Nov 082021 1 Response

Don’t Clown Around About Abortion

Goober the Clown. The name doesn’t scream an intellectual heavyweight. Yet Saturday night on Saturday Night Live, Cecily Strong appeared as “Goober the Clown Who Had an Abortion at Age 23” and gave a passionate, satirical defense for the pro-choice movement. Her spot quickly won widespread acclaim from multiple media outlets. While her approach was skillful, her argument was troublesome.

The Strength of Goober the Clown

It wouldn’t surprise me if Goober the Clown joins the ranks of one of the most memorable sketches in SNL history. While it lacked the hilarity of “More Cowbell” or “Living in a van down by the river,” it was a brilliant approach at a very difficult topic. By joining the innocence of a clown with the most hotly debated political topic of the last fifty years, Strong was able to communicate her angst over the topic.

She made her point well. But it is her point that I disagree with.

Yet before discussing that, let me notate something she got right. When Strong laments many women having to keep this secret and encourages a society in which they can find community in their story, I totally agree. Secrets make us sick and everyone needs a community of love and support in which they can freely tell their story.

The difference is that Strong believes the abortion story should be told with pride, but I think it should be told with sorrow.

The Sorrow of Goober the Clown

In the sketch, Cecily Strong made two major arguments for abortion: 1. Since abortions are so common, they must be right. 2. Since she is successful, her decision must have been right.

Obviously the frequency of something doesn’t make it right. Basically Strong argued, “we can’t all be wrong” since she claims 1 in 3 women have had abortions. But obviously, we can all be wrong. No one is arguing since sexual harassment in the workplace was so common in Hollywood that it was right or that the #MeToo movement is wrong since it happened so much.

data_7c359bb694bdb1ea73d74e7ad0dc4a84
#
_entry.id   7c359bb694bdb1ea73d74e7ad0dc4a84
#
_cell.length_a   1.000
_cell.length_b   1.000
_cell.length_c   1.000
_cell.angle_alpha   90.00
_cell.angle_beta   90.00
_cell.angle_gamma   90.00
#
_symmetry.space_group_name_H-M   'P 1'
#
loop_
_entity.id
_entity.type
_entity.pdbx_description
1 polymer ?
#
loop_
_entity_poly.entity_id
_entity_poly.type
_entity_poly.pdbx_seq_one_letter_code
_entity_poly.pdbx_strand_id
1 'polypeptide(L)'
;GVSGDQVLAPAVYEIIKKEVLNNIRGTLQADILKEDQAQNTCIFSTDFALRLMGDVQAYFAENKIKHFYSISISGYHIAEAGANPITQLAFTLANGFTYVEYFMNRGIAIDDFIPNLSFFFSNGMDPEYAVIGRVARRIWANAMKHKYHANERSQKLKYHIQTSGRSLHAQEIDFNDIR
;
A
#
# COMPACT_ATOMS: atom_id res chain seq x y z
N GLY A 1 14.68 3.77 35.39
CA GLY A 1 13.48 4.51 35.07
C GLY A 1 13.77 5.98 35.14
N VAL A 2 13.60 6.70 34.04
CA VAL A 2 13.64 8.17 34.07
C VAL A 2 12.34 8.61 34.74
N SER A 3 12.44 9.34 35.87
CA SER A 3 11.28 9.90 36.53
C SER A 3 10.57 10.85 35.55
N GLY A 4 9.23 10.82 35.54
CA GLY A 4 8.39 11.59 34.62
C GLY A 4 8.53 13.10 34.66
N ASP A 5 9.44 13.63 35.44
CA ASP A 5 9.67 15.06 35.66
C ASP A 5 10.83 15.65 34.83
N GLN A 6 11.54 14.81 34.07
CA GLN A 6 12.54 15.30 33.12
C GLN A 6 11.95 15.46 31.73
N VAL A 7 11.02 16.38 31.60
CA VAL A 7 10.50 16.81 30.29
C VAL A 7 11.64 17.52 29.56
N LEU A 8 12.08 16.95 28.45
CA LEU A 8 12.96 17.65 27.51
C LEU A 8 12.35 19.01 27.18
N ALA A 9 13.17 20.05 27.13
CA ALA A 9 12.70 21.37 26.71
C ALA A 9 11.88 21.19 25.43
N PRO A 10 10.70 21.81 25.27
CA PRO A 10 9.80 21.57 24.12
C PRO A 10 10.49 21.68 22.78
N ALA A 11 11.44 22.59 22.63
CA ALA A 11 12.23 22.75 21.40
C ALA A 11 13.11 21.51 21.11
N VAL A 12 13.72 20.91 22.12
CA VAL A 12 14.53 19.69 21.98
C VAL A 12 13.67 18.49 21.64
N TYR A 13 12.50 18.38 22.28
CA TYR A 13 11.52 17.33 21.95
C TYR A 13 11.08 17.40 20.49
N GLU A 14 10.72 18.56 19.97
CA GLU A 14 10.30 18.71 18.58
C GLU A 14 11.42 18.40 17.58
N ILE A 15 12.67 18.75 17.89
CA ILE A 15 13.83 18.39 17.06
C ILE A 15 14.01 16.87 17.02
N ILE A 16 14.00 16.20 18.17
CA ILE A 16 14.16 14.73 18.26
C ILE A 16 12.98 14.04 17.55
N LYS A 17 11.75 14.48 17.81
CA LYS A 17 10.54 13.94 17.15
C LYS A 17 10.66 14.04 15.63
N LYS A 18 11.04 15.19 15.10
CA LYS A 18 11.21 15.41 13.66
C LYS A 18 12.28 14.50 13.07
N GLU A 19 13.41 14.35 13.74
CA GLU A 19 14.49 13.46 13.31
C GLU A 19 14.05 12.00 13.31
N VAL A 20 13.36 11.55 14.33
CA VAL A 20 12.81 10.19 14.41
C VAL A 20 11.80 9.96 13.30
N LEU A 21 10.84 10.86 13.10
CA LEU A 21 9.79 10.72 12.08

But it was her second point that reveals the true issue at hand. “I wouldn’t be on TV if it weren’t for the abortion I had when I was 23,” Strong proclaimed. Her argument–if it wasn’t for abortion, she wouldn’t be rich, famous, and successful.

In our society, who can argue against that? In a culture that values fame, riches, and autonomy more than any other value, Strong’s argument makes perfect sense.

Yet with some different values, Strong’s case makes very little sense.

What Do We Value

When we value life, Goober the Clown makes us want to weep. We hurt not only for the women suffering in silence, but also for a culture that sees a child as a burden, motherhood as a loss compared to a career, and personal autonomy as a better path to success than an interdependent relationship between a woman, man, and child.

Whether or not Strong meant to, she basically said, “I have money, fame, and power, obviously my life is better than what it would have been.” But is that true? While many envy fame, being famous has in no way proven to be something to be envied. Fame and riches seem more correlated with unhappiness than joy. It’s why I regularly remind people they don’t want to win the lottery. Society might value fame, power, and money, but none of those things lead to a life people desire. Instead, they are often correlated with more fear, unhappiness, and sorrow.